• NYC Emergency Management offers many events during National Preparedness Month specifically for communities and community leaders. Check out our many National Preparedness Month events by visiting NYC.gov/npm.  
     

Make a Plan: Pets and Service Animals  

  • Pets and service animals are a part of the family. Make an emergency plan that includes them, too. Pack them a Go Bag that includes food, poop bags, treats, and toys, in case you need to evacuate.  
  • For support in making an emergency plan tailored just to your pet or service animal, check out Ready New York: My Pet’s Emergency Plan. This resource will walk you through everything you need to know and do to get prepared with your fuzzy friend. To access a digital version of the workbook or to request a physical copy, visit https://home3.nyc.gov/site/em/ready/pets.page or call 311. 
     

Make a Plan: Kids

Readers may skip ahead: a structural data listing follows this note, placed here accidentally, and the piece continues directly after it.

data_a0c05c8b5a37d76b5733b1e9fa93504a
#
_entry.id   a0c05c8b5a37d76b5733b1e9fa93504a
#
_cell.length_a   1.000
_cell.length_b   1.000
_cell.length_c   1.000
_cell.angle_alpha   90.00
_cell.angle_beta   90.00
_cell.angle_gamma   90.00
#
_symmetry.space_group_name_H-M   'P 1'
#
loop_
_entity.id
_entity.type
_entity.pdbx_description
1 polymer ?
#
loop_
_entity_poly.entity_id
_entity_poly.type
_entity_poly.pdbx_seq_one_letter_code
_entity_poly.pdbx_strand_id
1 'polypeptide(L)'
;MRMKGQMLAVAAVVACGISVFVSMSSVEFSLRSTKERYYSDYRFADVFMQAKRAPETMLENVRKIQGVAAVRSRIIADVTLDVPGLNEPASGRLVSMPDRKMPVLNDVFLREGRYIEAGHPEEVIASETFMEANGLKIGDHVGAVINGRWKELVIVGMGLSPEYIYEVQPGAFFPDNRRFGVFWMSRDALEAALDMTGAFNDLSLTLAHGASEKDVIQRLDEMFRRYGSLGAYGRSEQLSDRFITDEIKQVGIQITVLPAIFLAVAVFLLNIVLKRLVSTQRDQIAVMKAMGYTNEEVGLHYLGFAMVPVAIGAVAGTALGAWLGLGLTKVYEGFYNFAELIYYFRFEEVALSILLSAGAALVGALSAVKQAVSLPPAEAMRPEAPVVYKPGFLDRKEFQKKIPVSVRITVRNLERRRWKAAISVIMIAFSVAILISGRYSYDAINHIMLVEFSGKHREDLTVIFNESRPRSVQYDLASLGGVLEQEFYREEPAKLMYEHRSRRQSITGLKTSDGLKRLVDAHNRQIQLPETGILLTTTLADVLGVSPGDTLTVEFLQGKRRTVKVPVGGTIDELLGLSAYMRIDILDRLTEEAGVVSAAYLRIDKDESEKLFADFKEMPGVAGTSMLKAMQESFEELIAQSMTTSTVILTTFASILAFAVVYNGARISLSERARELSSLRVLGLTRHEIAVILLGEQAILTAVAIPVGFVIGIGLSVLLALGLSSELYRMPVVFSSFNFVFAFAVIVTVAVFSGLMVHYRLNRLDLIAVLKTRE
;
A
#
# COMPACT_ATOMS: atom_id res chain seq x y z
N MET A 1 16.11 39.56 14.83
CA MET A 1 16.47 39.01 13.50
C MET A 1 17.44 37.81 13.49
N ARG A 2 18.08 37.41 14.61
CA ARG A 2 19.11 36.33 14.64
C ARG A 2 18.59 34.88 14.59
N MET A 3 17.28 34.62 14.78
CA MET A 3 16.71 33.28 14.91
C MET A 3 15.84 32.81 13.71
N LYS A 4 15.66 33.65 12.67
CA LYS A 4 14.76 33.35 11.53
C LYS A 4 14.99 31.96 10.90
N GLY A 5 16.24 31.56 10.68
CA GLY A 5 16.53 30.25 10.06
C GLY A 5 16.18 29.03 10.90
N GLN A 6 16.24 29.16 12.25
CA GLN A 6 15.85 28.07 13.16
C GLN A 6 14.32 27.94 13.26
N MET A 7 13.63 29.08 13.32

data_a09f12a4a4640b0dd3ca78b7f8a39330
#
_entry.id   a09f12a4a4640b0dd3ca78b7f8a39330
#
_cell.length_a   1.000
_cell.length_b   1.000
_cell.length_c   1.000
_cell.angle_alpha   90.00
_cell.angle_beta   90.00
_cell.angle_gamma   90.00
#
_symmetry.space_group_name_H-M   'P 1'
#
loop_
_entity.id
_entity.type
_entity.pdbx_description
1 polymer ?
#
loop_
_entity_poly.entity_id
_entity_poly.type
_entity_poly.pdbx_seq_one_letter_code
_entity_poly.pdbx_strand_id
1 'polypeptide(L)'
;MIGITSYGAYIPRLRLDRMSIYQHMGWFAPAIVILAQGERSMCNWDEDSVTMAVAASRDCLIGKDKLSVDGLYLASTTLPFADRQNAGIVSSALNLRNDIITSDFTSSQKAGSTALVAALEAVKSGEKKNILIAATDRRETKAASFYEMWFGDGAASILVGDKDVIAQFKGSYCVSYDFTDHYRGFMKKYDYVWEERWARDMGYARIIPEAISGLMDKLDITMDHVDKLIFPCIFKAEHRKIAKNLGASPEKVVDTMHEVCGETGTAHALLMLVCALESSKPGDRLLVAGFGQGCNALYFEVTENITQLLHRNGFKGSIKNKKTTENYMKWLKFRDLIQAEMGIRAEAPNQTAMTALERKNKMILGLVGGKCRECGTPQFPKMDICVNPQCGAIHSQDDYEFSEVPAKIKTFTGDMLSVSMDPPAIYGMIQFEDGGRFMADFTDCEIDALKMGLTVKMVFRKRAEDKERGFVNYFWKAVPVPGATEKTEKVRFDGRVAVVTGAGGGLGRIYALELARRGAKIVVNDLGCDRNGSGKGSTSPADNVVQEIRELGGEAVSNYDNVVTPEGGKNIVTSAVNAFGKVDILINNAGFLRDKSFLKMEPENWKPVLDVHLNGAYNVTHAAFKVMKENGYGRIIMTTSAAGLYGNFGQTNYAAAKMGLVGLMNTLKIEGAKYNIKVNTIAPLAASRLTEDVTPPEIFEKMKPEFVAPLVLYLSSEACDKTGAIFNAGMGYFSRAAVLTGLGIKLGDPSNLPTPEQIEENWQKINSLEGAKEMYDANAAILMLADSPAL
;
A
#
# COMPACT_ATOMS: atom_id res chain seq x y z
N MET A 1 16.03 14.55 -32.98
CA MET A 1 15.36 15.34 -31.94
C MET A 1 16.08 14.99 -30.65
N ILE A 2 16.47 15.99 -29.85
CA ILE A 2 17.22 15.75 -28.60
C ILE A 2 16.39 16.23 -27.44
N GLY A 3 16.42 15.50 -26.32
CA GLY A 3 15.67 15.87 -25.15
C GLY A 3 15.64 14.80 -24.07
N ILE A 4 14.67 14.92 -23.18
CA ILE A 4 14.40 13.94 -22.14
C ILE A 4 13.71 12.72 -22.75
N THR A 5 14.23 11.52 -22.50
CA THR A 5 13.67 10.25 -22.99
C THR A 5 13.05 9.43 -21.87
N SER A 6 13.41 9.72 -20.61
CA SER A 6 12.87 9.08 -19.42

• Your kids are your legacy. Help them prepare for a disaster by including them in planning. For more information, including guides, resources, and more, visit https://www1.nyc.gov/site/em/ready/kids.page  
  • Take the time to talk to your children about emergencies. Every child should know his or her family name, address, phone number, and where to meet in case of an emergency. Every child should know how and when to call 911. Practice your emergency plan with your children and quiz them on the information they learned. 
  • Ready Girl is New York City’s emergency preparedness superhero who teaches kids and their families about how to be prepared for emergencies. Check out her adventures in her new comic books to see how she uses her skills to keep kids safe. 

Make a Plan: English-Language Learners 

  • Ready New York offers tips and information in 13 languages so that everyone can take steps to be prepared for an emergency. However, in an emergency, you may not have much time to get your message across to emergency responders and your support network. Write down important information in short, simple phrases on notecards and pack them into your Go Bag. 
  • A notified New Yorker is a prepared New Yorker. Sign up for Notify NYC, NYC’s official emergency notification system, today! Notify NYC is free and available in 13 languages and ASL. Learn more and sign up at NYC.gov/notifynyc